So to start, lets talk about how to structure your project. I’ve used eclipse to develop my android goodness, and I’ve found it to suffice for what I need – although I am pretty tempted these days to IntelliJ, but thats a story for another blog post! 🙂

The best way I found to structure my project, was to use maven. Honestly, I could have just stuck with the standard project that comes with the android SDK, but there’s something that really erks me about not describing my dependiencies in a POM file! This also makes me feel a little more cosier inside for when I eventually try and set the beast up to run a Jenkins build!

OK, so we’ve established that we need to use Maven. Thats great, but how do I go about trying to structure where my files go, and what about the nice feature in eclipse that allows me to build my android project, and even deploy it?! Well, here comes the neat little plugin called : maven-android-plugin This is a fantastic little maven plugin to help you build you project, and to help you along, below is a xml snippet of what it would look like configured in your pom:

<!-- Other config ommited for brevity -->
		<version>2.9.0-SNAPSHOT</version> <!-- 2.8.4 -->
				<!-- platform or api level (api level 4 = platform 1.6)-->
			<device><!-- Insert the device ID here if you want to deploy to an actual device --></device>
			<!--  emulator>emulator_name</emulator -->

One thing worth mentioning here, is the version of the maven-android-plugin I’m using. Its actually my own rolled version which I forked from the github repo because I needed to fix a bug. The bug fix has been included into the currently 3.0.0-alpha-1 release. You can read about it here. I haven’t yet updated to the 3.0.0-alpha-1 version, because I haven’t had time yet to make sure everything still works. I can’t see anything majorly wrong with using this version for now, but do be warned.. it is an alpha after all!

With that started, I’ll be writing next about some really cool frameworks there are for the android platform, that could easily cut down on the amount of code you’d have to write!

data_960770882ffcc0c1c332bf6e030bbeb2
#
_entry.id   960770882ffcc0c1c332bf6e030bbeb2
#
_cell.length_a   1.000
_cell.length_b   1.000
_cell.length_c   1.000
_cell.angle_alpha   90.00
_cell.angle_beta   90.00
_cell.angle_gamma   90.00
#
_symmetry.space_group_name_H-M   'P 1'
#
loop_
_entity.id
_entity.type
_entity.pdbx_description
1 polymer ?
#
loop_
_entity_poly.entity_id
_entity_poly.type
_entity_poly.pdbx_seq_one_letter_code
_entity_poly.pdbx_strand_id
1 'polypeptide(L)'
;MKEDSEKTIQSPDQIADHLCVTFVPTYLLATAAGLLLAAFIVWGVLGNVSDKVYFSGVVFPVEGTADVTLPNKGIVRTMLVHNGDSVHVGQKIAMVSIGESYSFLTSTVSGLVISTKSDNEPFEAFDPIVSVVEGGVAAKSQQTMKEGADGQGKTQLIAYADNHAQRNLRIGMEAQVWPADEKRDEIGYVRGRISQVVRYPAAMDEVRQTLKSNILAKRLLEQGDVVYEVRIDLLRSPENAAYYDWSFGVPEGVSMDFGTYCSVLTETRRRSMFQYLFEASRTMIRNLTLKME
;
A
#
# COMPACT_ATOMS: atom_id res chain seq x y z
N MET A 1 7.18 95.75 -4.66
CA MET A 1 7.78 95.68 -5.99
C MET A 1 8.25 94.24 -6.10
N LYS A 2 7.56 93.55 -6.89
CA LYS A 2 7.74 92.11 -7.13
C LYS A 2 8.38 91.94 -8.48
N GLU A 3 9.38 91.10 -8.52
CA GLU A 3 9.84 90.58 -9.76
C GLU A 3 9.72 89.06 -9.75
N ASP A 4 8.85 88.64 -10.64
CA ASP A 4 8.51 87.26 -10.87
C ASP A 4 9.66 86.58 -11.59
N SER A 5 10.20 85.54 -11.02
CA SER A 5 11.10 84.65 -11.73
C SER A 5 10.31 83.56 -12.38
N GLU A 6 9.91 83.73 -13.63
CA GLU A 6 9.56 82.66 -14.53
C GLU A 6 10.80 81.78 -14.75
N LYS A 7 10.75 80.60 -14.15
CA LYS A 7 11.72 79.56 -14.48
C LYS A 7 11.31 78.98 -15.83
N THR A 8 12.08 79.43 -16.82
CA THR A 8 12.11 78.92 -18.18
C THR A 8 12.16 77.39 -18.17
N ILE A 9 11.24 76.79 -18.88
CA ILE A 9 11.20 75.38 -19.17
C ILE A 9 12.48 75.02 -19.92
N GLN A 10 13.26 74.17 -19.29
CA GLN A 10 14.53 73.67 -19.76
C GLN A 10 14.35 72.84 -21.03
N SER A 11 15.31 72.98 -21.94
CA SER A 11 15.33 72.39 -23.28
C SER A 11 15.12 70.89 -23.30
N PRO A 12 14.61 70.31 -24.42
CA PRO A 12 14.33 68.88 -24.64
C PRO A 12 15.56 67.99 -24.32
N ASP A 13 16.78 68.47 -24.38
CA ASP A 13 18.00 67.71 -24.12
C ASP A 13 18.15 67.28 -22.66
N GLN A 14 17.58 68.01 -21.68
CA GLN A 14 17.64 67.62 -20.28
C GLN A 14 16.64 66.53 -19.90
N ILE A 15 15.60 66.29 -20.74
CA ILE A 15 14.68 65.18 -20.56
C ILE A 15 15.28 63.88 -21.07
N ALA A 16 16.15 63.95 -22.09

Till next time…

Maven android plugin, “–core-library” option not quite working

I’ve recently been working on building some android based applications now for the passed 3 or so months, and its been a fantastic journey so far. However, there have been times where I’ve found I talk to myself quite a bit, and for most part, I find myself muttering “what the heck is that supposed to mean?!”

This was one such occasion. I use maven for building my android project, but I had recently started using Springs RestTemplate, and there were a few libraries that I had to import while attempting to build REST based communications.

One thing that caught me off-guard, was, that when I came to build the project, I was now presented with a number of errors, all with the same sort of warning which read as:

[INFO] [android:dex {execution: default-dex}]
[INFO] C:\Program Files\Java\jdk1.6.0_20\jre\bin\java [-jar, C:\Program Files (x86)\Android\android-sdk-windows\platform-tools\lib\dx.jar, –dex, –output=C:\dev\android-sample\target\classes.dex, C:\dev\android-sample\target\android-classes]
[INFO] trouble processing “javax/xml/bind/annotation/adapters/CollapsedStringAdapter.class”:
[INFO] Ill-advised or mistaken usage of a core class (java.* or javax.*)
[INFO] when not building a core library.
[INFO] This is often due to inadvertently including a core library file
[INFO] in your application’s project, when using an IDE (such as
[INFO] Eclipse). If you are sure you’re not intentionally defining a
[INFO] core class, then this is the most likely explanation of what’s
[INFO] going on.
[INFO] However, you might actually be trying to define a class in a core
[INFO] namespace, the source of which you may have taken, for example,
[INFO] from a non-Android virtual machine project. This will most
[INFO] assuredly not work. At a minimum, it jeopardizes the
[INFO] compatibility of your app with future versions of the platform.
[INFO] It is also often of questionable legality.
[INFO] If you really intend to build a core library — which is only
[INFO] appropriate as part of creating a full virtual machine
[INFO] distribution, as opposed to compiling an application — then use
[INFO] the “–core-library” option to suppress this error message.
[INFO] If you go ahead and use “–core-library” but are in fact
[INFO] building an application, then be forewarned that your application
[INFO] will still fail to build or run, at some point. Please be
[INFO] prepared for angry customers who find, for example, that your
[INFO] application ceases to function once they upgrade their operating
[INFO] system. You will be to blame for this problem.
[INFO] If you are legitimately using some code that happens to be in a